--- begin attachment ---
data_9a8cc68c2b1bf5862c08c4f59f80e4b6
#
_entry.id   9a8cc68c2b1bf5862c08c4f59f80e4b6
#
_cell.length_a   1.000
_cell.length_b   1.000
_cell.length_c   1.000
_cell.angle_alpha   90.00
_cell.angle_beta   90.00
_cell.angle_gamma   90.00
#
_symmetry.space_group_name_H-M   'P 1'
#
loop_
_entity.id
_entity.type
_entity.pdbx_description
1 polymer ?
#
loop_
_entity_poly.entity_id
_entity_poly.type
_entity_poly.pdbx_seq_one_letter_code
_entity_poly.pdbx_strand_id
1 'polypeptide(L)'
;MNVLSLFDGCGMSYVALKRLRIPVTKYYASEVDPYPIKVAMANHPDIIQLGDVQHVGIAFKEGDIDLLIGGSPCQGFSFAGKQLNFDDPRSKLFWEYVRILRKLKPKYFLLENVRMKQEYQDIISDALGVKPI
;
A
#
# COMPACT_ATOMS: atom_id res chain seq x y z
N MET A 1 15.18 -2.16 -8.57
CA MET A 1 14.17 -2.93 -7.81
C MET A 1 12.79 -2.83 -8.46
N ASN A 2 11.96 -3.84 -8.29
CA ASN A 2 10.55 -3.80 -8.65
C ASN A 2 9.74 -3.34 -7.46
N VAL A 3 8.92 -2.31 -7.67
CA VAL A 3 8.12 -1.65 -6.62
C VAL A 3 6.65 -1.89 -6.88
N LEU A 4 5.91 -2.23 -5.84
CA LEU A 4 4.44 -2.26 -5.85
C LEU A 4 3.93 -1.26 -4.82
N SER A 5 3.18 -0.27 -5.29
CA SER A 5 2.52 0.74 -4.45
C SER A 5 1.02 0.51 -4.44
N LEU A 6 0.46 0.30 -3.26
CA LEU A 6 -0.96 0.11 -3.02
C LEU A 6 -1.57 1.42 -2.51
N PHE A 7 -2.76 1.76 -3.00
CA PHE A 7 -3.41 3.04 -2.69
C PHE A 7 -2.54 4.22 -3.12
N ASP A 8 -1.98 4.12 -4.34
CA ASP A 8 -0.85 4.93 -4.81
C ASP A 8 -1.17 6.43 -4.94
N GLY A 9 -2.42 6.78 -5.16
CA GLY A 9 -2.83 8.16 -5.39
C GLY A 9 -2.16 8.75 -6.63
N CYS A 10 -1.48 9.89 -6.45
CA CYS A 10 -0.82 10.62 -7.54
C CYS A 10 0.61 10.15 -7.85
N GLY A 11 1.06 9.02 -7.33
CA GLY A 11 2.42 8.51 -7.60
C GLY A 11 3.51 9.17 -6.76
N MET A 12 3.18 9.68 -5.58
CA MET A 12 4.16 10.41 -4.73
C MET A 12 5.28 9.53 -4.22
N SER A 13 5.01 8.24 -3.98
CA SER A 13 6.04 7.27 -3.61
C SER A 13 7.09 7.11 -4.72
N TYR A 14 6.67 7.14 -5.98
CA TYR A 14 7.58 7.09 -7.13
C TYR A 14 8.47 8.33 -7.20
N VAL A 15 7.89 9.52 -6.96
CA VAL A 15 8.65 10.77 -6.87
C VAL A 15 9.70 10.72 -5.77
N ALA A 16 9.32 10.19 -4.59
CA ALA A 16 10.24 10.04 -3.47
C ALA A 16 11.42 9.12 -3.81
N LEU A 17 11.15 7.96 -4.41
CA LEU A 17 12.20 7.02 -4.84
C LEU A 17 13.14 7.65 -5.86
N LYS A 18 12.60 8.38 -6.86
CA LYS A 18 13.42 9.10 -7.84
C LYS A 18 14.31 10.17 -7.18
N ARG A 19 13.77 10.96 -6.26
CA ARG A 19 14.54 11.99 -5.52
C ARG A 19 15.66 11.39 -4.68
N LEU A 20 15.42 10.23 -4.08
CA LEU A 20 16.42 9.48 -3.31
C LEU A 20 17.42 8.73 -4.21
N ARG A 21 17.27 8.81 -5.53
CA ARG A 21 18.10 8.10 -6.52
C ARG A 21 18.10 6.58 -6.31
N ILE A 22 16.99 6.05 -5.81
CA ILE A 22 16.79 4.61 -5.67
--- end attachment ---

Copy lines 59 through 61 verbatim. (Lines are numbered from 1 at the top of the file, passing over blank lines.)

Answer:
CA CYS A 10 -0.82 10.62 -7.54
C CYS A 10 0.61 10.15 -7.85
N GLY A 11 1.06 9.02 -7.33